I went marching
with a million others
A million people marched in London. I went along to join them.
The first surprise of the day was seeing how many others were heading that way, from early in the morning. Many fellow townspeople from home. The trains were packed. When we reached London, Paddington station was a sea of blue and yellow.
Some things I noticed as I marched:
- The goodwill and good humour. People shouting out jokes and chants, other people chuckling and laughing.
- People marching while holding a sandwich or munching a packet of crisps. Several people kitted out for a hike, with walking boots, hiking rucksacks, and flasks of tea.
- And politeness. A million people continuously apologising for bumping into one another. “So sorry, after you.” “No not at all, no problem, you go first.”
- And political discussion. Strangers on the route, talking about No Deal (“It’ll be a disaster”) or Theresa May (“She’s so insular, she can’t listen to anyone”) or Jacob Rees-Mogg (“Fucking pillock”). A man from Milton Keynes briefly chatted to me: “How optimistic are you?” he wondered. “Not at all,” I replied.
- “WHEEEEERE’S JEREMY CORBYN? WHEEEEERE’S JEREMY CORBYN? WHEEEEERE’S JEREMY CORBYN?” over and over again.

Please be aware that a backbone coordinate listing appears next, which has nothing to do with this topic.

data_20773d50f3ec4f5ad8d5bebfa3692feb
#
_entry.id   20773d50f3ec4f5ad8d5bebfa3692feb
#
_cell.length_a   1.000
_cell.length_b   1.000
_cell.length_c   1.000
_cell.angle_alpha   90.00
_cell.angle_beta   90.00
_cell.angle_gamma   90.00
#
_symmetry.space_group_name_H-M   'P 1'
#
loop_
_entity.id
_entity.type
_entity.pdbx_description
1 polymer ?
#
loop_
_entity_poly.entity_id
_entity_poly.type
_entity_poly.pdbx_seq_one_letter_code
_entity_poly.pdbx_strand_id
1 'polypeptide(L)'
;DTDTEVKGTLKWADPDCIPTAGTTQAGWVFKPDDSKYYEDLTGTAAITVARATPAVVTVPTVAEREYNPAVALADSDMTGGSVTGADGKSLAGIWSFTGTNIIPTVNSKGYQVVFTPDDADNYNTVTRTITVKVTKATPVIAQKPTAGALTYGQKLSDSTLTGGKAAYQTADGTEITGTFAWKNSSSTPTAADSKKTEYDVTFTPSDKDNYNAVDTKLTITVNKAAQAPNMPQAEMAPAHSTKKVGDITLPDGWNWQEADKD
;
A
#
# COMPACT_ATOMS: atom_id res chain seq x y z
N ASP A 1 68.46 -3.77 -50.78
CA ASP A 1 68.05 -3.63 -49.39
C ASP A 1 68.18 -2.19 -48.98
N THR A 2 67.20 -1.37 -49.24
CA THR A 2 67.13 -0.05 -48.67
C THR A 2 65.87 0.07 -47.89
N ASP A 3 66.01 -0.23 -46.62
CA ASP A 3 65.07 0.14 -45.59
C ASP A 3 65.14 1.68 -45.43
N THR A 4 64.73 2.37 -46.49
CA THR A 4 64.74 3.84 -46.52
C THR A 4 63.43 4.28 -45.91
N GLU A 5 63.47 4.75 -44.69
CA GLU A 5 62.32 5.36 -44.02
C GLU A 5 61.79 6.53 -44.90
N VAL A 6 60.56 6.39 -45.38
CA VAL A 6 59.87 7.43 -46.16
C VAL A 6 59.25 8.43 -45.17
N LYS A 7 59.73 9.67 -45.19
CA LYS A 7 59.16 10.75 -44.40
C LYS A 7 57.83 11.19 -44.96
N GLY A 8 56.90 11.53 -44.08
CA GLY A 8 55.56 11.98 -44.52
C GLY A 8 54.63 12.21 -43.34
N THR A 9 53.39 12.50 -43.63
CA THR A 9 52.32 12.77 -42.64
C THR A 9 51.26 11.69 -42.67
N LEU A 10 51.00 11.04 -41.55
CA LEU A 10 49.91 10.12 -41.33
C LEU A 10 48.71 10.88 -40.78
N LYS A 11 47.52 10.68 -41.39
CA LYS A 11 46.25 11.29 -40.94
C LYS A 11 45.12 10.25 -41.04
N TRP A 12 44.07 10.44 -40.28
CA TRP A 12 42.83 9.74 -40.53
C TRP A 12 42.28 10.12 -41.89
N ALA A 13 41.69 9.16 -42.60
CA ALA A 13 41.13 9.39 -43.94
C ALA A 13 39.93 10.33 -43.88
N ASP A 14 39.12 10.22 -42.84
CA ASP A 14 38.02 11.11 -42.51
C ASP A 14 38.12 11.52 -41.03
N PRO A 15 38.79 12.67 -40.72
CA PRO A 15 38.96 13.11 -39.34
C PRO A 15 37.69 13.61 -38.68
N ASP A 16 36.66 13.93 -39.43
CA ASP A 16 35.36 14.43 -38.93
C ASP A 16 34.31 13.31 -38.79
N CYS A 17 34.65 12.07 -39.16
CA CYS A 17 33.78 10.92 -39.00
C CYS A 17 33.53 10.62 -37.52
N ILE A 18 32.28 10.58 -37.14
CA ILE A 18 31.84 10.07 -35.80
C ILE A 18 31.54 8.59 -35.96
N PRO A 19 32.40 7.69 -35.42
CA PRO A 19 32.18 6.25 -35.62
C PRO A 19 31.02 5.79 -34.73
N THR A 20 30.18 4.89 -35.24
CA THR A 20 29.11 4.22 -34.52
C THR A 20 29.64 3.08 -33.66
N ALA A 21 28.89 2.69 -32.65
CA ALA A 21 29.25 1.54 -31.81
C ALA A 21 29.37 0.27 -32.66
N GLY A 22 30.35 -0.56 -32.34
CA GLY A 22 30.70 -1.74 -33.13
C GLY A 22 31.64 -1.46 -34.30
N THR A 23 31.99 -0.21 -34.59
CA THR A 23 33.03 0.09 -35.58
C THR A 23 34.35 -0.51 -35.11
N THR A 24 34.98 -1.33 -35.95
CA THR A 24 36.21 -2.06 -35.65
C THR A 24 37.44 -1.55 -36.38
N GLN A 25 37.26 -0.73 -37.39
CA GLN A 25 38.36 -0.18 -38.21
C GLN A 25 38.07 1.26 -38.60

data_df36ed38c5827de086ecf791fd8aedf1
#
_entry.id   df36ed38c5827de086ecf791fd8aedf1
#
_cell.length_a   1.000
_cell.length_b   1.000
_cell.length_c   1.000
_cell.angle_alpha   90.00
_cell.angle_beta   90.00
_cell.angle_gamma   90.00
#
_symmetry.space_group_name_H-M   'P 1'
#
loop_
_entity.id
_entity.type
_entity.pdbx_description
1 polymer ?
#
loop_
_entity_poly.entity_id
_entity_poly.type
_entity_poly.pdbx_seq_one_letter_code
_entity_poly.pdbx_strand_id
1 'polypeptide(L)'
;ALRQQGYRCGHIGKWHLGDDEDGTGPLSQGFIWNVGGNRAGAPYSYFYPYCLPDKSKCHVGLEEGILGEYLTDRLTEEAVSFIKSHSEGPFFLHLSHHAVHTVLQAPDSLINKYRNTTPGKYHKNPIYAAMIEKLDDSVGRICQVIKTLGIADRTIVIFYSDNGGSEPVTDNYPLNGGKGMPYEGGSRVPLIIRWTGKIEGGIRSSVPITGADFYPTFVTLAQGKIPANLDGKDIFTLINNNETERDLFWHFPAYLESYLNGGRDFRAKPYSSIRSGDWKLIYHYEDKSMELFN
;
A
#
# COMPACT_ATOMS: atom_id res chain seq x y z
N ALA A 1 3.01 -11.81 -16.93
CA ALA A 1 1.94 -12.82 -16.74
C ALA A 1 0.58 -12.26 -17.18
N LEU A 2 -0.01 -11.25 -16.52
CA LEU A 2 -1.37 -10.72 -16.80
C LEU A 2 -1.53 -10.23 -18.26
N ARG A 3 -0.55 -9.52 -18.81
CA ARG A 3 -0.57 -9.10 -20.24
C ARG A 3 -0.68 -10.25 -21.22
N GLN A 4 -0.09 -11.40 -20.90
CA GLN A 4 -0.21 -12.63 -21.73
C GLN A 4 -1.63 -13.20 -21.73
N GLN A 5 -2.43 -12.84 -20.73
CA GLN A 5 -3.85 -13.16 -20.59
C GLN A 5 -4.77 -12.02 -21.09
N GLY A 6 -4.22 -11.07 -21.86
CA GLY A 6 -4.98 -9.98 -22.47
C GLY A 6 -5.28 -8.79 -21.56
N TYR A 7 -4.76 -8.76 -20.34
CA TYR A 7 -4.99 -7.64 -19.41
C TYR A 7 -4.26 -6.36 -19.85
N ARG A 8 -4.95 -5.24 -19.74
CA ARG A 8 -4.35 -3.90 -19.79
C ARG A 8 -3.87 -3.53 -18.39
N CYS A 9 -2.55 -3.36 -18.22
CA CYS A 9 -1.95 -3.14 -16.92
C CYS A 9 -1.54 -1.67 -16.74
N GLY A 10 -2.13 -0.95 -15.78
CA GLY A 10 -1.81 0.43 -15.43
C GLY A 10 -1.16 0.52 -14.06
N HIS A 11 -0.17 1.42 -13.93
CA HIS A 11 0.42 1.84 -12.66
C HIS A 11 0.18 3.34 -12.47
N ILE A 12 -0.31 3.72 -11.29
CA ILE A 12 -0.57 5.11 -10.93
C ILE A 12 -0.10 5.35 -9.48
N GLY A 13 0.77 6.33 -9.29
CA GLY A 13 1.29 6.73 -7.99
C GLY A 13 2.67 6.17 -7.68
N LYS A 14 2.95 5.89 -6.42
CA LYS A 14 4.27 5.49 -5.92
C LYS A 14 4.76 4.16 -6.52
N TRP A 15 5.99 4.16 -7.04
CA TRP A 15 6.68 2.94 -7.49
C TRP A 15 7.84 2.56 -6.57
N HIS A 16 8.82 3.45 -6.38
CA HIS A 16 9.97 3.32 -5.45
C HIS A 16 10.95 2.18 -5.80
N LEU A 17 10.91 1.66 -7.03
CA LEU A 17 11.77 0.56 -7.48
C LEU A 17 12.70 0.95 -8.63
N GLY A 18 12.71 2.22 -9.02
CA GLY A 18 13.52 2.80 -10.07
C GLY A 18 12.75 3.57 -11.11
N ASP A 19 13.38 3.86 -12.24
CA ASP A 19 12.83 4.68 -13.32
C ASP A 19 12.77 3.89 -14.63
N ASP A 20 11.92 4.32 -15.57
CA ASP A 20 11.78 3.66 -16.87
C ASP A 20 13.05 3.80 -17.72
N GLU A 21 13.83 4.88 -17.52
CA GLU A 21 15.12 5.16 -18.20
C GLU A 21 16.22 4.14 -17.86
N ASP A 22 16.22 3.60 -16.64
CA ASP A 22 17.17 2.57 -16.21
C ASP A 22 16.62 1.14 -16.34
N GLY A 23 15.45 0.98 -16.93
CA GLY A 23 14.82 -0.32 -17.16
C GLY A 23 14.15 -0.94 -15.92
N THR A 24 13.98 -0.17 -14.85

- A woman next to me in the queue on Park Lane (because Park Lane was basically a 3-hour queue to get to Piccadilly), focused on her knitting: three double ended needles. A sock?
- A baby strapped to their mother’s chest, gazing around with a cheery grin, and not at all bothered when someone else’s EU flag accidentally draped over their head.
- Lots of pro-Remain dogs.
- The fantastic samba band (who were on St James’s Street by the time I passed them) rocking the pro-Remain beats and making everyone smile and dance.
- Several moments where people shouted “Thanks!” to the police, the ambulance crews, and other non-participants who were there to help.
- Lots of wide-eyed tourists, including a woman with an American accent who simply repeated: “Oh my God. Oh my God.”
I got home late, exhausted, but so, so very glad I’d made the effort.
(24 March 2019)